Boris Johnson's 'new' Tory manifesto plan for mobile phone blackspots was actually agreed in last parliament

Conservatives have also 'watered down' Boris Johnson’s pledge to deliver full-fibre broadband to every home

Robert jenrick accused on 'old' mobile phone notspot announcement

Boris Johnson is under fire for hailing a “new” £1bn plan to end poor mobile phone signals after it emerged the deal was struck in the last parliament.

Countryside areas would no longer be dogged by so-called ‘not spots’ through a plan for companies to use each other's masts to create a “shared rural network” by 2025, the prime minister said.

But, in a difficult BBC interview, it was pointed out that the agreement with the mobile phone firms had been reached last month.

The Conservatives had also “watered down” Mr Johnson’s pledge, when he won the Tory leadership election, to deliver full-fibre broadband to every home.

On the phones deal, Mishal Husain, the Radio 4 interviewer, told Robert Jenrick, the communities secretary: “All of this was announced back in October.”

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And, on the broadband policy, she added: “Why have you rowed back on the pledge of full-fibre broadband for all?”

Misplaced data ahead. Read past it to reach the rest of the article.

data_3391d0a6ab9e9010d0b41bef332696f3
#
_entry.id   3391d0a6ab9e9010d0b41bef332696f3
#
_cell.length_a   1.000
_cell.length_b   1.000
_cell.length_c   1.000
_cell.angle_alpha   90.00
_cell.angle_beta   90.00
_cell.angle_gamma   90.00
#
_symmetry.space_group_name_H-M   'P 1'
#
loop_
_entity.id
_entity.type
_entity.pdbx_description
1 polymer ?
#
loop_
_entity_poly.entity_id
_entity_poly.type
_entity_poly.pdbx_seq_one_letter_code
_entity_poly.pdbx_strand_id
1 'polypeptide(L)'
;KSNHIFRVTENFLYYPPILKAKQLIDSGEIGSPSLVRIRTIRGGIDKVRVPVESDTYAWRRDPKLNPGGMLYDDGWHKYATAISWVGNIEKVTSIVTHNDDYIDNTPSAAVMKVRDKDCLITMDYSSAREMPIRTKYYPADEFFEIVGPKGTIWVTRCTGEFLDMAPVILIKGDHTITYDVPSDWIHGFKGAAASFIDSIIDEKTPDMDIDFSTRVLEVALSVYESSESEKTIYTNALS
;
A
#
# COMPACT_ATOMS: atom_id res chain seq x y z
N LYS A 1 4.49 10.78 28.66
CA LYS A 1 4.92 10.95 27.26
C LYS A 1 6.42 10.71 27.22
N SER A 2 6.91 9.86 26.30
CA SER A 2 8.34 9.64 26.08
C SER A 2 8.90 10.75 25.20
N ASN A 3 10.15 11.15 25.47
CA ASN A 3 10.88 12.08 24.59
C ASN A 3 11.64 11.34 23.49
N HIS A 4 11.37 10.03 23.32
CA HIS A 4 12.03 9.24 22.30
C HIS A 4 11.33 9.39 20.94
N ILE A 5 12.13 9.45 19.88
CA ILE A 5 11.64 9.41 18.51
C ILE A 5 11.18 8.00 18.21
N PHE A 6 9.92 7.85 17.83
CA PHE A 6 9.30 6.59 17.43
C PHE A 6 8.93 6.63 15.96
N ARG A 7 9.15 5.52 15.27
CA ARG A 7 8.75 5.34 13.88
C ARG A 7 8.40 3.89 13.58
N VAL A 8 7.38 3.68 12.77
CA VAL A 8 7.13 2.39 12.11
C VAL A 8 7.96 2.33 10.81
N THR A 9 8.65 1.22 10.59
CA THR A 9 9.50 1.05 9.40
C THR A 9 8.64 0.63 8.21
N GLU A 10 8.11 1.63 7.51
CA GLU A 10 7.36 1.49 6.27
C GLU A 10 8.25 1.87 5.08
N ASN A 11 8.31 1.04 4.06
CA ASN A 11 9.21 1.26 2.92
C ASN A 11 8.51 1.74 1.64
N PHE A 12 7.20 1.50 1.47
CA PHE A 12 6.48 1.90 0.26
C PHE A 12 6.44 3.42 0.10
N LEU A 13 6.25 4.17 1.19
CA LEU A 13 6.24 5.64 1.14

Making the “new” announcement, Mr Johnson had said: “We are determined to make sure that no part of the country is left behind when it comes to mobile connections.

“In our first 100 days, we will fast track agreements for mast sharing between networks, alongside new investment in mobile infrastructure to tackle rural not-spots by 2025 and make poor mobile signal a thing of the past.”

But, on 25 October, the digital minister Nicky Morgan announced a “£1bn deal set to solve poor mobile coverage”.

“Brokering an agreement for mast sharing between networks alongside new investment in mobile infrastructure will mean people get good 4G signal no matter where they are or which provider they’re with,” she said.

In the interview, Mr Jenrick said the government was on the “cusp of a landmark deal” and was now saying it was “something that will get done in the first 100 days”.

The agreement would see £500m of taxpayers' money spent on new masts in areas without coverage, with the companies putting in the other £500m to create the shared network.

On the broadband plan, it was pointed out that the Conservative manifesto now said “gigabit capable broadband” – which uses 5g to reach homes – would be introduced in some remote areas.

“Full-fibre is better than the gigabit broadband, so why have you rowed back on the pledge of full-fibre broadband for all?” Ms Husain asked.

But Mr Jenrick said it “wouldn’t make commercial sense” to deliver full-fibre to farms, for example, insisting Mr Johnson’s pledge of “highest speeds to all as quickly as possible” remained intact.

“We are going to look at different options in different parts of the country,” the minister said.

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